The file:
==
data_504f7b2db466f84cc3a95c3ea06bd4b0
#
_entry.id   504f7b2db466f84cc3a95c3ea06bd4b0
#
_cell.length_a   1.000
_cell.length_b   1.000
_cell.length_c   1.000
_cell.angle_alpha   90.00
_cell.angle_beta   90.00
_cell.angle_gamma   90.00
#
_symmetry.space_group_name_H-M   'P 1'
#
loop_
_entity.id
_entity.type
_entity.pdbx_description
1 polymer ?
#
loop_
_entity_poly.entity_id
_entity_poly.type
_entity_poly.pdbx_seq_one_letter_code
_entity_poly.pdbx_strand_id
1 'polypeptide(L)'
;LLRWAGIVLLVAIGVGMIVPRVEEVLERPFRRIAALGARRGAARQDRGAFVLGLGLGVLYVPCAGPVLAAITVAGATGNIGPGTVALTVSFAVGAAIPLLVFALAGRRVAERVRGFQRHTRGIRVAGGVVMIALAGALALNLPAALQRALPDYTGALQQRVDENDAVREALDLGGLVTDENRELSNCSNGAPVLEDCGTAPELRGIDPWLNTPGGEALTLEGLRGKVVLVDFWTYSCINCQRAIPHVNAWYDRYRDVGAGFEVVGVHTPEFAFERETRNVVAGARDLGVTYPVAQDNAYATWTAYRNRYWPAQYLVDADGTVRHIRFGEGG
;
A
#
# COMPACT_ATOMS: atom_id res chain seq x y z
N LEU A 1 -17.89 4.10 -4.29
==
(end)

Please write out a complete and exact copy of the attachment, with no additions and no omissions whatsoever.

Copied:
data_504f7b2db466f84cc3a95c3ea06bd4b0
#
_entry.id   504f7b2db466f84cc3a95c3ea06bd4b0
#
_cell.length_a   1.000
_cell.length_b   1.000
_cell.length_c   1.000
_cell.angle_alpha   90.00
_cell.angle_beta   90.00
_cell.angle_gamma   90.00
#
_symmetry.space_group_name_H-M   'P 1'
#
loop_
_entity.id
_entity.type
_entity.pdbx_description
1 polymer ?
#
loop_
_entity_poly.entity_id
_entity_poly.type
_entity_poly.pdbx_seq_one_letter_code
_entity_poly.pdbx_strand_id
1 'polypeptide(L)'
;LLRWAGIVLLVAIGVGMIVPRVEEVLERPFRRIAALGARRGAARQDRGAFVLGLGLGVLYVPCAGPVLAAITVAGATGNIGPGTVALTVSFAVGAAIPLLVFALAGRRVAERVRGFQRHTRGIRVAGGVVMIALAGALALNLPAALQRALPDYTGALQQRVDENDAVREALDLGGLVTDENRELSNCSNGAPVLEDCGTAPELRGIDPWLNTPGGEALTLEGLRGKVVLVDFWTYSCINCQRAIPHVNAWYDRYRDVGAGFEVVGVHTPEFAFERETRNVVAGARDLGVTYPVAQDNAYATWTAYRNRYWPAQYLVDADGTVRHIRFGEGG
;
A
#
# COMPACT_ATOMS: atom_id res chain seq x y z
N LEU A 1 -17.89 4.10 -4.29